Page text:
The fifth of November -
Gunpowder, treason and plot!
The infamous Gunpowder Plot from 1605 is commemorated annually in the UK with Bonfire Night, also known as Guy Fawkes Night, with effigies of hate figures (most usually contemporary politicians or celebrities) burned on bonfires, whilst fireworks illuminate the skies.
Fawkes and his co-conspirators were English Catholics who were seeking to assassinate the ruling (Protestant) monarch, King James I, along with a proportion of what they considered to be many of the corrupt lords who ran the government of the day. Barrels of gunpowder were cached in the cellars under the House of Lords in London, and Fawkes was discovered red-handed, preparing to ignite them.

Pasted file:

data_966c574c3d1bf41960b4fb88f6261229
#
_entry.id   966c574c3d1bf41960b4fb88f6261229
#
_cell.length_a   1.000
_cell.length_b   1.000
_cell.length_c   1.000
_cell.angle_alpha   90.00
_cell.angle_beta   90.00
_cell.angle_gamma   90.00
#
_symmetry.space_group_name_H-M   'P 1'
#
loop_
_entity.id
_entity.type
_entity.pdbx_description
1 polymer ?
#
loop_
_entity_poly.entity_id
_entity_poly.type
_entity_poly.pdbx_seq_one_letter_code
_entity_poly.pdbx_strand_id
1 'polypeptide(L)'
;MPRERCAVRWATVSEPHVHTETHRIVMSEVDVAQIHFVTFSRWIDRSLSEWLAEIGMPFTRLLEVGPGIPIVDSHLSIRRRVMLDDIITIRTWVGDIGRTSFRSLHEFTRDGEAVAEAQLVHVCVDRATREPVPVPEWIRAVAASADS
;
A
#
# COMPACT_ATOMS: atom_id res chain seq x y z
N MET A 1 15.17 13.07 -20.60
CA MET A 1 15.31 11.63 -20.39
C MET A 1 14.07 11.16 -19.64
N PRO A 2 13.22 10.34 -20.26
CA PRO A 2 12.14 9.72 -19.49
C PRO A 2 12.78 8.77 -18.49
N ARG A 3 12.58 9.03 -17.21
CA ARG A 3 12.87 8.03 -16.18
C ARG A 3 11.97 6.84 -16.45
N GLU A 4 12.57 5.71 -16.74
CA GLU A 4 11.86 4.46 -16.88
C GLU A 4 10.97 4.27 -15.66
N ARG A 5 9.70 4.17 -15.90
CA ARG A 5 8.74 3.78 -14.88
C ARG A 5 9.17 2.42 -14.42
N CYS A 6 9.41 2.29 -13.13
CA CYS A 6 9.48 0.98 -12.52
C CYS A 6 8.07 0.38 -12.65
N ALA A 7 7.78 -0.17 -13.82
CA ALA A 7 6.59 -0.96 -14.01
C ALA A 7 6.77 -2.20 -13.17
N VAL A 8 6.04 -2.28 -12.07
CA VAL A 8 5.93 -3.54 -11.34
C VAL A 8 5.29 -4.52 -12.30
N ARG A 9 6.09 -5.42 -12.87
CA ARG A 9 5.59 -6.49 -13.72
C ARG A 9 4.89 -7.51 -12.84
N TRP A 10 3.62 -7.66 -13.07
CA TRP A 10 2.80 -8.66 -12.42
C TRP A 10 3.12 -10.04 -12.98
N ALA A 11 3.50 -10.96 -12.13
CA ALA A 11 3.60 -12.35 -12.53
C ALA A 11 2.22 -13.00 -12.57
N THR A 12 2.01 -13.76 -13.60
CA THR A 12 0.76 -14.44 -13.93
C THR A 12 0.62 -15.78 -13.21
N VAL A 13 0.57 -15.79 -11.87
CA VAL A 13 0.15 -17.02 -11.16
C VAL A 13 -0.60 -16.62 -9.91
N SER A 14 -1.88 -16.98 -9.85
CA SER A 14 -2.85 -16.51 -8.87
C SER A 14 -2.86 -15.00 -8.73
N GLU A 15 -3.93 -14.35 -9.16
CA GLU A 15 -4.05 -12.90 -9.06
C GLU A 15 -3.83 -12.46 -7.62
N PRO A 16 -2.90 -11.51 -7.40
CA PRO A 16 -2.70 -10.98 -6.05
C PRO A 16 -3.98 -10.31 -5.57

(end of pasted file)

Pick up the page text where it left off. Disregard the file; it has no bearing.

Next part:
Britain was only recently being ruled by a 'united' monarch, with the political union which saw the creation of the United Kingdom not coming until over a hundred years later, in 1707. James I may have been the first king James of England, but in fact he was also James VI of Scotland, born to Mary, Queen of Scots, and ascended to the joint throne of England and Scotland following the death of Queen Elizabeth I, to whom James was second cousin.
But what role does Edinburgh play in all of this history? In fact, Edinburgh is where it all began - to be more precise, in Edinburgh Castle, where James was born, on the 19th June 1566.
Edinburgh Expert Walking Tours is run by Gareth Davies, an adopted native of Edinburgh with 19 years of experience living and working in the city...